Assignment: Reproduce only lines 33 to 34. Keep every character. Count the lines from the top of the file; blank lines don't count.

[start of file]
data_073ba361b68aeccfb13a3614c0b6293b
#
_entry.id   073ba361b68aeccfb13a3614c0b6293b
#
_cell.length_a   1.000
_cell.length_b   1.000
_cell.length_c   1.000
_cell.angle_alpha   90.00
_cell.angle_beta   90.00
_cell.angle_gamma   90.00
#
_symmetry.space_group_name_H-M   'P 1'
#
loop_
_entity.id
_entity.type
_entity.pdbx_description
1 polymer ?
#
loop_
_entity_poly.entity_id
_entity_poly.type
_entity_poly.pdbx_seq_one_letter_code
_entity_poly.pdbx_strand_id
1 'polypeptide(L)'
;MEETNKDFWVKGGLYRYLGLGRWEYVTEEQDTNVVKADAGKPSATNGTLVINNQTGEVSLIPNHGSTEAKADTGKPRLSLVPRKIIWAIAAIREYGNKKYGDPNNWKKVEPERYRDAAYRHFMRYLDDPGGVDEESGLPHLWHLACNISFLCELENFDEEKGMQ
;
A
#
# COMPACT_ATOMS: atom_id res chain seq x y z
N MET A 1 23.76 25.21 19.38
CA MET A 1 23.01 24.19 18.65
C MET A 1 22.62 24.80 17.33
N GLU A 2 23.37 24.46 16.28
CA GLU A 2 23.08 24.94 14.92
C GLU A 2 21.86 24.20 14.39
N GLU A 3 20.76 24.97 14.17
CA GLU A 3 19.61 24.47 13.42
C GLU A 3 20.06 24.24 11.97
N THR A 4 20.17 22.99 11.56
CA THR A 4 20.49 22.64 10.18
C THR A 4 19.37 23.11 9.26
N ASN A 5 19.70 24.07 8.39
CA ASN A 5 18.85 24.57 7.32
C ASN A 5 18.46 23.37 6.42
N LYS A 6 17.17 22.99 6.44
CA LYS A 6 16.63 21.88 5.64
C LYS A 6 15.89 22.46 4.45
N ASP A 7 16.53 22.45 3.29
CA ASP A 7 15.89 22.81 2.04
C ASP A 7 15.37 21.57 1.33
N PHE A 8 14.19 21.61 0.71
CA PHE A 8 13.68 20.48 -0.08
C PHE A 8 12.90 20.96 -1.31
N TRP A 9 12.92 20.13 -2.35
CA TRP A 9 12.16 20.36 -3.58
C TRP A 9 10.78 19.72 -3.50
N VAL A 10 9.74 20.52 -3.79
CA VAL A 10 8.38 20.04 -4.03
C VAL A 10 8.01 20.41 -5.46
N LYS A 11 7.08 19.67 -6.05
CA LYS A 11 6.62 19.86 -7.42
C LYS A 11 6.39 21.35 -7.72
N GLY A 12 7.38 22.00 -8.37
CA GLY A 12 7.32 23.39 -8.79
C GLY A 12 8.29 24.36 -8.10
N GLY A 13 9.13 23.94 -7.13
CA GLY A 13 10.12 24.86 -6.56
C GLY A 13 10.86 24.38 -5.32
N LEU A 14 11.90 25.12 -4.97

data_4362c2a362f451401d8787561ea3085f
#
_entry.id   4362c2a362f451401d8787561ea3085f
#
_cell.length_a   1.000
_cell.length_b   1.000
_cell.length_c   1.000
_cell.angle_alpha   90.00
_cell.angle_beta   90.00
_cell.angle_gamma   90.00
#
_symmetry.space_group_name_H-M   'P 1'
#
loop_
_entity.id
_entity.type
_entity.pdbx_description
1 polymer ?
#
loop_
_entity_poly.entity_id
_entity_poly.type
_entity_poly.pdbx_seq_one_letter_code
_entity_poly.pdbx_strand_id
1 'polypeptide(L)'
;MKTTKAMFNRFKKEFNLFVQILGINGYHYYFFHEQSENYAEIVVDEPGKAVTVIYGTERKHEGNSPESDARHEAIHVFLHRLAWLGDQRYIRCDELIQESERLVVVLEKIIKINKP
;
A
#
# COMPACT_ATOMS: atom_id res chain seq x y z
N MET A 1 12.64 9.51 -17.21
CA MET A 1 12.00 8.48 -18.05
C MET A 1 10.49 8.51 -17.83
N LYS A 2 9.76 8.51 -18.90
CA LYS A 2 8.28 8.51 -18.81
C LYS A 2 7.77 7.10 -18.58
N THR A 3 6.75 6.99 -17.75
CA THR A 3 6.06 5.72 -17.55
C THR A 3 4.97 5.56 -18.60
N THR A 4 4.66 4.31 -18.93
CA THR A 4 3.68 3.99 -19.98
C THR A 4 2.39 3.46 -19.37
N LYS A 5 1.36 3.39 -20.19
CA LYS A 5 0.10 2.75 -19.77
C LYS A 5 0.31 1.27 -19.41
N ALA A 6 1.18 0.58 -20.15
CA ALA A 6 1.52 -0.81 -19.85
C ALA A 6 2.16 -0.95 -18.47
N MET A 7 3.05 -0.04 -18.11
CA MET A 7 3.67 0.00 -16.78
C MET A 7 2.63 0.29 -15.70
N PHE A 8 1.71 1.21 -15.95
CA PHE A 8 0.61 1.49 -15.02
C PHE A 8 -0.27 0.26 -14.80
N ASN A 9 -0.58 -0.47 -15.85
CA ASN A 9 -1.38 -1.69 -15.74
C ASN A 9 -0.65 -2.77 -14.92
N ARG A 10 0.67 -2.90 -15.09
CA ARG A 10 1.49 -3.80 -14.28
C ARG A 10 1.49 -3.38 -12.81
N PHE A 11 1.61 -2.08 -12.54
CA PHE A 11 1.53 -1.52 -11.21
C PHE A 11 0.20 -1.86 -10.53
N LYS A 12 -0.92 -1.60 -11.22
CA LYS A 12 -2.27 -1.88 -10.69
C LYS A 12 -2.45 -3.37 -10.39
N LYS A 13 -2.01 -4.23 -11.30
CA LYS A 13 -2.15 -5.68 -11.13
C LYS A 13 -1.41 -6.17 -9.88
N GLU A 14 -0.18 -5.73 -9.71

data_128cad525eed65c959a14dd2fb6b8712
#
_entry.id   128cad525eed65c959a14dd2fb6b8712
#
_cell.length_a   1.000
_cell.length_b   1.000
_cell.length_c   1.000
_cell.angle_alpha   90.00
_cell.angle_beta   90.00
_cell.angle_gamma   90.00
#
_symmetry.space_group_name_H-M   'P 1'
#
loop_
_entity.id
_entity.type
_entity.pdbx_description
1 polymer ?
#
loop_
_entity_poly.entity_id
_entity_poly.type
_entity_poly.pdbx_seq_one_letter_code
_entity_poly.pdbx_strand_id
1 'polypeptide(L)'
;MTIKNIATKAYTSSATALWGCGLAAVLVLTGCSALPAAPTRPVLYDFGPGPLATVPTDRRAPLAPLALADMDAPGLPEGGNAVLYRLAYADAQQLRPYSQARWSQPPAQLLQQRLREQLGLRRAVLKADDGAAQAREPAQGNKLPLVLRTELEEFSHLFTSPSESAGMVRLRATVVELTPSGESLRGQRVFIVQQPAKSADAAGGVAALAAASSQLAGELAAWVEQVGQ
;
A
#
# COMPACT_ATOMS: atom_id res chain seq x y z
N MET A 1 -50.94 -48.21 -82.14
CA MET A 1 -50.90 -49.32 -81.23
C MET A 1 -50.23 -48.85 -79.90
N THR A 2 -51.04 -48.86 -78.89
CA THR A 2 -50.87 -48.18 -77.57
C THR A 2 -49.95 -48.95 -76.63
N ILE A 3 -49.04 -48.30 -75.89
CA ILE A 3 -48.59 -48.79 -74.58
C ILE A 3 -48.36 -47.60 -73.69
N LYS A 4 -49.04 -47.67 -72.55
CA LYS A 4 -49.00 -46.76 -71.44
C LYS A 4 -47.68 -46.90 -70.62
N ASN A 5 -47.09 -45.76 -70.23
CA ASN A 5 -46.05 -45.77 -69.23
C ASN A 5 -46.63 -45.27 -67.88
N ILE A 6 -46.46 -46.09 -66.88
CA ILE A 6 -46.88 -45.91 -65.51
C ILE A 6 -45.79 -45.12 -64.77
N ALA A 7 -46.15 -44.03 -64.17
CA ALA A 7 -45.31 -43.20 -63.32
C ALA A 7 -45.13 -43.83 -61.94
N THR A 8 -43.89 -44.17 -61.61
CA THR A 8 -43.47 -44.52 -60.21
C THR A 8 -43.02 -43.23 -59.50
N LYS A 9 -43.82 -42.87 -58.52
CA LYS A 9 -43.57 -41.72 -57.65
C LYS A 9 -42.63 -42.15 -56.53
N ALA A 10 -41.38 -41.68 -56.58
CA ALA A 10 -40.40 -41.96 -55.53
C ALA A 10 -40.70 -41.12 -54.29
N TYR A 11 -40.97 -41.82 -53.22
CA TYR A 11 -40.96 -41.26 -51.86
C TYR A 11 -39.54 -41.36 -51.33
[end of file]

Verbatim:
C MET A 1 22.62 24.80 17.33
N GLU A 2 23.37 24.46 16.28